GM has put a lot of work-hours into keeping their launch date of 2010 for the Volt Concept. While the design shows signs that it is not your ordinary gas powered car, it still maintains a familiar shape that may attract the average car buyer. The Volt, in concept form, is a far less polarizing in appearance than many other hybrid or electric vehicles, and only time will tell if the car in its final form will reach an appreciative buying audience. What GM hoped would be the EV for the middle-class may turn out to be something a bit higher. The current outlook is that the MSRP for a Volt will be in the neighborhood of $40,000.
Another all electric vehicle receiving a lot of attention is the Tesla Roadster.
The Tesla roadster maintained a small, Lotus look to it that immediately appeals to a lot of roadster shoppers. However, at a price nearing $100,000 it is not a car that is aimed toward the middle-class, and that is okay. Not everything has to be for the average driver. The Tesla roadster at least exemplifies that not all hybrid, EV or ultra fuel efficient vehicles have to be quirky to garner attention.
One car that would garner attention with any motive source is the Fisker Karma.
Drawing on the inspiration of many Italian designs the Fisker Karma is a “Looker” to put it mildly. The all electric design brings a sense of elegance to the EV market, and with that elegance again comes a price. Reaching over the $100,000 price point the Fisker Karma is not likely to be found in a many of your neighbors garages. With the Fisker Karma a level of grace has been introduced into the EV market that was not there before.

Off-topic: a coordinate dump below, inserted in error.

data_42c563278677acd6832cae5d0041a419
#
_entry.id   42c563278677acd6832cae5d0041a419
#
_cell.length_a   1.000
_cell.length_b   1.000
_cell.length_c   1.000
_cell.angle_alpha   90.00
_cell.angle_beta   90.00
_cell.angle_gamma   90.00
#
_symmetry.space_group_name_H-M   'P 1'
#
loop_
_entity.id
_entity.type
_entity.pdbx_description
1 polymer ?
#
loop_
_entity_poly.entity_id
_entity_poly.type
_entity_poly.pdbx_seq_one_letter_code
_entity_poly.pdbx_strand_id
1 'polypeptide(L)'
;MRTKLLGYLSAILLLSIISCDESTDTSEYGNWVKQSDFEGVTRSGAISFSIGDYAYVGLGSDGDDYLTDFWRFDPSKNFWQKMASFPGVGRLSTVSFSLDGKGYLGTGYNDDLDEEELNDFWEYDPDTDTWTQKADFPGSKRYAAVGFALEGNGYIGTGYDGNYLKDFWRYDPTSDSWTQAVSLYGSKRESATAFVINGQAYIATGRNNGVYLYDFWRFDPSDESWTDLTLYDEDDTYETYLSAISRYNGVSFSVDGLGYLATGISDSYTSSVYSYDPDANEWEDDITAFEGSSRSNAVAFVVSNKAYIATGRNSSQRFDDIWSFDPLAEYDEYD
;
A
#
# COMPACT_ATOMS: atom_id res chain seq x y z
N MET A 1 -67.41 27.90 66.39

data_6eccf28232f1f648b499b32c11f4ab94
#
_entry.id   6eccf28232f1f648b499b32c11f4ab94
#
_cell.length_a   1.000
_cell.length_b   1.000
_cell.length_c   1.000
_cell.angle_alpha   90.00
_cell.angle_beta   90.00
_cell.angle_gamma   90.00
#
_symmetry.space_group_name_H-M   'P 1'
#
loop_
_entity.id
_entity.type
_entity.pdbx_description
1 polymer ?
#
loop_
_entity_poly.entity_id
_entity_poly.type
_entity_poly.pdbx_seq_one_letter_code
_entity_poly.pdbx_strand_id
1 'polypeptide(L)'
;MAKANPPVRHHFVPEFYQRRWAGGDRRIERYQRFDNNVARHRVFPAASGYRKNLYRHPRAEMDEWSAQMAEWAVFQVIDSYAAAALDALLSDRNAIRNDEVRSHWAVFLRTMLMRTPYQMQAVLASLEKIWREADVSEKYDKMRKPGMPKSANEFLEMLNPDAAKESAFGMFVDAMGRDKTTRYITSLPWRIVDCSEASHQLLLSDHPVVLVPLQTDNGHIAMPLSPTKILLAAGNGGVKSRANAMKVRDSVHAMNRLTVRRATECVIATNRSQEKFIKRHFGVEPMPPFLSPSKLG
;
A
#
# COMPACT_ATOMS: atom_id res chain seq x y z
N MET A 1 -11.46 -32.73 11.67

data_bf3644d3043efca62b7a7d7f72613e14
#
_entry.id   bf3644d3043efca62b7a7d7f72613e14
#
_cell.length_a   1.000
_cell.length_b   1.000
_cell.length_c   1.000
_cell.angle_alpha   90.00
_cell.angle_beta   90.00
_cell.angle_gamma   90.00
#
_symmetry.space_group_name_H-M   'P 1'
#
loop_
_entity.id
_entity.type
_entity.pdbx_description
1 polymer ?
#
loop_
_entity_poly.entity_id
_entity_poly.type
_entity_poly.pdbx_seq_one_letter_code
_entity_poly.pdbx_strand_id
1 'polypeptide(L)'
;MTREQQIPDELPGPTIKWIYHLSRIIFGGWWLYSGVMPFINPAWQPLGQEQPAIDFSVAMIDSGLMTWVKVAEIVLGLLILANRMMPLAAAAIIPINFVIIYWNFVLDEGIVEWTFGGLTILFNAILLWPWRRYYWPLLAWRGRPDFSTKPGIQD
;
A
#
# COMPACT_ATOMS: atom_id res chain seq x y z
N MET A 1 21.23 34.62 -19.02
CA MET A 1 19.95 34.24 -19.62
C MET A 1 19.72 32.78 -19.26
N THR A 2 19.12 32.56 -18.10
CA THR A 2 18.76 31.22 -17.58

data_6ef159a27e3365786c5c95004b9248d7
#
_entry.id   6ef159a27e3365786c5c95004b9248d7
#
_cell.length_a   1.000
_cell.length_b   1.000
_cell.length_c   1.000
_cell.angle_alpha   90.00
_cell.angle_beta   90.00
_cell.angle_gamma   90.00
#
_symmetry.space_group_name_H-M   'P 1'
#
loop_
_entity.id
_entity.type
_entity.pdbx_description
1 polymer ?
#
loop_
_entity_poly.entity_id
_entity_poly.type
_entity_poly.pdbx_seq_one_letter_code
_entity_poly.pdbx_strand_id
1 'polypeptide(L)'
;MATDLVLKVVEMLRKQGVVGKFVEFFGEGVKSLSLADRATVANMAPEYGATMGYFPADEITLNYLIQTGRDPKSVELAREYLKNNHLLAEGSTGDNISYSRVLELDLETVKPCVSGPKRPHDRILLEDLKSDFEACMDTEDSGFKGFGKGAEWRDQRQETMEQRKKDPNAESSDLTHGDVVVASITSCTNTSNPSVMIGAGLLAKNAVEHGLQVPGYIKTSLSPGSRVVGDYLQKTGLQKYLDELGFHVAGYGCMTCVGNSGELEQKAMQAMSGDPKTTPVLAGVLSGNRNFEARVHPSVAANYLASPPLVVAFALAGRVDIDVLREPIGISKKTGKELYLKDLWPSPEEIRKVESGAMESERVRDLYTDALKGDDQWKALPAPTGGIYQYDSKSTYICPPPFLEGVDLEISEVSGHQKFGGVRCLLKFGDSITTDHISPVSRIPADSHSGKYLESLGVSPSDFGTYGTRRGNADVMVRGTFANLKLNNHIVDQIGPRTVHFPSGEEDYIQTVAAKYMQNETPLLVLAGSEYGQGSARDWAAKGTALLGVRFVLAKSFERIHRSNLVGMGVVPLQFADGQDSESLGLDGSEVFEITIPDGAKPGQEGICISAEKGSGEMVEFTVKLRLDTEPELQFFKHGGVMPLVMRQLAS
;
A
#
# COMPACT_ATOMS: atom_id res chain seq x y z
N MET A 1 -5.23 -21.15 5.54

When it comes to the TH!NK City EV, grace is not exactly its primary concern.
The TH!NK Citygives credence to the peculiar and could very well be the next Volkswagen Beetle if sales go right. No, not that Volkswagen is going to rebadge the Norwegian companies EV as a Beetle, but that its popularity could find an accepting market during a time of economic crunch and high fuel prices. At a sub-$20,000 price the TH!NK City may be the most attainable of the new EV’s and in 2009 we will get the chance to see. That is when the TH!NK City will enter the California market.
Volvo has its own little teaser for a Plug-in Hybrid based on their new C30 design.
The Volvo C30 came out in late 2007 and was influenced by a bit of history in regards to the large rear-hatch window. Otherwise the car is based on the S40 sedan that has been a pretty good design in sales for Volvo. It may not be the design that is holding back the sales of the C30, but more its price. At $28,000 buyers may be more tempted by the S40 sedan at the same price. A plug-in hybrid variant of the same car however may work to win over more curious shoppers, as long as the mark-up does not put it too far out of range. Either way the design of the C30 certainly draws attention.
Another car that certainly draws attention in small spurts is the Smart ForTwo
The Smart ForTwo could certainly classify as a micro-car and for some it may remind them of the Penny Racers of their youth. For some it is a standout design that attracts the right kind of attention to the growing market of small cars, and to others it is a micro death trap (perception, ofcourse). In buying a Smart ForTwo you are certainly enforcing the old adage that Less is More.
So in the analysis of a number of hybrid, EV and fuel efficient vehicles that are either currently available or soon to be have we answered the question at all? Do those automotive buzz words have to equate odd or bad design? As the new technologies of an EV or hydrogen age develop they will certainly alter the way we drive and the way we look at cars. Designs like the Prius and the Smart ForTwo do put a curious face on fuel efficiency and draw a lot of attention to the cause, but it may be designs like the GM Volt and the Fisker Karma that will work to convert the average shopper (given the right price) from their gas guzzling vehicles over to the land of electric motivation.